Bicycle Thieves



Lamberto Maggiorani and Enzo Staiola in Vittorio di Sica's 1948 Bicycle Thieves


For our final film of 2016 I’m really pleased to be showing what has regularly polled as one of the greatest films of all time – Vittorio de Sica’s 1948 classic Ladri di Bicilette, or Bicycle Thieves.  The film was a key part of the Italian neorealism movement and things didn’t get much more real than this study of poverty in postwar Rome.  Indeed all of the film was shot on location, no studio sets were used and the cast were untrained non actors (Lamberto Maggiorani was a factory worker).  De Sica wanted to portray the poverty and unemployment of post war Italy and was unable to attract any financial backing from any major studio so eventually funded the film himself with the help of friends.

Antonio (Lamberto Maggiorani) is a poor man who is thrilled when he is at last offered a job: delivering and putting up movie posters. But he needs a bicycle, and must supply his own, so his wife Maria (Lianella Carelli) pawns the family’s entire stock of bed linen to redeem the bicycle he had already hocked. On his first day his bike is stolen and Antonio drops everything to go on a desperate odyssey through the streets of Rome with his little boy Bruno (Enzo Staiola) to get it back, pleading and accusing and uncovering scenes of poverty similar to theirs wherever they go. Faces always gather around the pair, commenting, complaining and magnifying the couples’ distress.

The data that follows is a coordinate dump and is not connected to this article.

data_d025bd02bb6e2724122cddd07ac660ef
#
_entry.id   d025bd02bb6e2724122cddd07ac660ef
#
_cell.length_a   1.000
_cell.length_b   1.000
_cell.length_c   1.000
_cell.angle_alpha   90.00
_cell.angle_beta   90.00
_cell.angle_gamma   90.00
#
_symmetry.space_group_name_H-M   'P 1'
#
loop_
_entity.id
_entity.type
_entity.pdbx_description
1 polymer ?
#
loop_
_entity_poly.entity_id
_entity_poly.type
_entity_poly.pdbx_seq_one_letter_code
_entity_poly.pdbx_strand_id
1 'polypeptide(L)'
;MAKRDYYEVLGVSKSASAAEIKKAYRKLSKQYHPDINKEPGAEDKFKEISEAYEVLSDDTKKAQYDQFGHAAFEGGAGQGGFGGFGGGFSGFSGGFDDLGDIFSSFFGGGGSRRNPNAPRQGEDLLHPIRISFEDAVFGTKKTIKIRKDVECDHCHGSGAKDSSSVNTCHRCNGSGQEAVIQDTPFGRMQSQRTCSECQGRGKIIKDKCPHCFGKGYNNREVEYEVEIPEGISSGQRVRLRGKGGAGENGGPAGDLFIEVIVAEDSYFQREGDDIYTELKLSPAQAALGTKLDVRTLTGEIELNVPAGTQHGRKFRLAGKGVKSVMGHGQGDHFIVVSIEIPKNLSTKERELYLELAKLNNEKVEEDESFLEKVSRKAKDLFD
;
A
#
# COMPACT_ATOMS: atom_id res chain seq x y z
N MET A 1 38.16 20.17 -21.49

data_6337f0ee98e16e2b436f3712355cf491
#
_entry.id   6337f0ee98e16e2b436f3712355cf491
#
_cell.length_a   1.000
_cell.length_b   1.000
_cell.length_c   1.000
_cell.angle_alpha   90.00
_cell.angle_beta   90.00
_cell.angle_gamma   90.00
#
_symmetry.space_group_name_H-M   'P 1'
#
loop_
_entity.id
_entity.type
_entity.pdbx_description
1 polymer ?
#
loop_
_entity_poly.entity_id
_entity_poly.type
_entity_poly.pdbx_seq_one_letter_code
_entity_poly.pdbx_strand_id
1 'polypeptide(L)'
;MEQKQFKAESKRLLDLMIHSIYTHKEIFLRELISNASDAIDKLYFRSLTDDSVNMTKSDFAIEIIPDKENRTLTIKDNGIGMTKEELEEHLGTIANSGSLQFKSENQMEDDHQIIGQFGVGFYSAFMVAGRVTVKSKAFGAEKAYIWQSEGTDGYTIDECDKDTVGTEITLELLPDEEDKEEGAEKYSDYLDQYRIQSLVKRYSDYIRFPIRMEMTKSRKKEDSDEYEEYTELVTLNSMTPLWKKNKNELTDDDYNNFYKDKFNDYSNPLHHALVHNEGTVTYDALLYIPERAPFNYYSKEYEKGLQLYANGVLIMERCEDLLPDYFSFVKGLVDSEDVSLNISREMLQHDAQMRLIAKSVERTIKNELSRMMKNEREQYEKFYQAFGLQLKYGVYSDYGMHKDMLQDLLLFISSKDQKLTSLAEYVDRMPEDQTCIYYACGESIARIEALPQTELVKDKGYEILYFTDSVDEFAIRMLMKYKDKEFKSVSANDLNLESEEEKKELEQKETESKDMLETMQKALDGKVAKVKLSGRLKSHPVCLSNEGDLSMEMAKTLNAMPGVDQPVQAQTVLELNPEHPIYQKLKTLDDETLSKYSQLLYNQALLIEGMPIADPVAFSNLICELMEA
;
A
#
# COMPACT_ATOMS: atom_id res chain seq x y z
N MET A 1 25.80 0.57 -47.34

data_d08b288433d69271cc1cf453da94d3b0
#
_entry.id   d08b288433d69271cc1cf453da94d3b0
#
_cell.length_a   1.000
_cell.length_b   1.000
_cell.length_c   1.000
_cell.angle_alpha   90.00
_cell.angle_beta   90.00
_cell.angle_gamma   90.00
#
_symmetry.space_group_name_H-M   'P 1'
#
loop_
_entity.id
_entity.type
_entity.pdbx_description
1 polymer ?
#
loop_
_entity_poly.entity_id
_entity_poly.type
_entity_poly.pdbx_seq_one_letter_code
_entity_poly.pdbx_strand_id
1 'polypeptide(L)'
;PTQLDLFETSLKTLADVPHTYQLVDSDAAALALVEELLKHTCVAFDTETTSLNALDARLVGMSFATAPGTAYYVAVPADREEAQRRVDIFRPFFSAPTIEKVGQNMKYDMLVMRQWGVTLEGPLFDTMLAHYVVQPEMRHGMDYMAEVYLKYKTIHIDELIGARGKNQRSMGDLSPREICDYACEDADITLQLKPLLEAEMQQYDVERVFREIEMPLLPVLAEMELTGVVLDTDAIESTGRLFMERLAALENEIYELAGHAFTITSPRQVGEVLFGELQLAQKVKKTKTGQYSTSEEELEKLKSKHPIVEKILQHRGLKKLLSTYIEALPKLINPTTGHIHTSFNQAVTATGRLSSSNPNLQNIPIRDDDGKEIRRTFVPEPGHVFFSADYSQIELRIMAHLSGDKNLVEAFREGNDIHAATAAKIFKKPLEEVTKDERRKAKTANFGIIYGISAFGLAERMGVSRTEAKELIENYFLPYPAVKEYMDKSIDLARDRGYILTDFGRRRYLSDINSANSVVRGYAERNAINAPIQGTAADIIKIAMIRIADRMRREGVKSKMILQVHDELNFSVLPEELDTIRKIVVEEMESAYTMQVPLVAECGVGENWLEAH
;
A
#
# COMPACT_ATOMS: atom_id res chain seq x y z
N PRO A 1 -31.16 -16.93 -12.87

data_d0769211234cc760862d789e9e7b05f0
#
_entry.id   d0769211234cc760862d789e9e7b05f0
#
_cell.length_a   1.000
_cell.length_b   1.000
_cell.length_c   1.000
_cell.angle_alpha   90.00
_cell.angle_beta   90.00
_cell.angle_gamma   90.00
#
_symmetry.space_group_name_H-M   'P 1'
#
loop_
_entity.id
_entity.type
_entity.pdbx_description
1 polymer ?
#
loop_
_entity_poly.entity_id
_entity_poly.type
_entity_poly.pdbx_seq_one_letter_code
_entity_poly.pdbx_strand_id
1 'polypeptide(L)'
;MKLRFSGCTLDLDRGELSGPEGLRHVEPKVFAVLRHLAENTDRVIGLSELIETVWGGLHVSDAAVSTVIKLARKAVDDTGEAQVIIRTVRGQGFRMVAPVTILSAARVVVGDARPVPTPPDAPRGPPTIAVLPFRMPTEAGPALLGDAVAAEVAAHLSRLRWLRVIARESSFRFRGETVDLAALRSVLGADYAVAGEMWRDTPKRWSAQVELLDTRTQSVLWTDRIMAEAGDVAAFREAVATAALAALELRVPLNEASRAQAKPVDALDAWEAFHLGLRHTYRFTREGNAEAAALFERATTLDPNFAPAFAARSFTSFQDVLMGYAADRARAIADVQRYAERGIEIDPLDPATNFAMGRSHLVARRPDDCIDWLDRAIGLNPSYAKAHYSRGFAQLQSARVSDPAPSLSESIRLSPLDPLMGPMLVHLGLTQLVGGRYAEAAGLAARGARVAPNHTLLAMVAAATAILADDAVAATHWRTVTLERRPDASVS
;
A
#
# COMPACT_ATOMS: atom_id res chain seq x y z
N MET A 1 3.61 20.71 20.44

Antonio seems unable or unwilling to embrace the obvious redemptive moral – that his son is the important possession, not the bicycle but perhaps because this moral is a luxury that only rich people can afford. The father remains obsessed with finding a stolen needle in the urban haystack, obsessed with getting his job back.  The result is a brutal authentic portrayal of poverty and a brilliant work of art.  Despite this being filmed in 1948 in post war Italy there are worrying and unsettling parallels to the desperate situation that many find themselves in today, both in Italy and closer to home.

I hope you will join us for a slice of cinema history.


Date: Monday 14 November at 7pm

Venue: The Reliance, 76-78 North Street, Leeds, LS2 7PN

Cost: £6 in advance (tickets can be bought via the Eventbrite link opposite)

Cycling Shorts


Ever since I set up the Leeds Bicycle Film Club it was always my intention to show a selection of short films as there is an amazing array of really creative and interesting short films out there.  The issue was working out how I was going to have the time to chase down all the permissions in order to curate an interesting evening.  Luckily Laura who knows everything about putting on films and as been invaluable in helping me was also interested and so as part of this years Yorkshire Festival we teamed up to do a cycle social evening which featured a documentary and a selection of shorts that I curated and Laura helped to get the permissions.

So I’ve now got a cracking evening of short films to put on.  There are 12 films, none longer that about 6 minutes and featuring all different types of film making from music video to Oscar winning animation, politics to humour to mock horror and featuring all different types of bikes and riding from lots of different countries.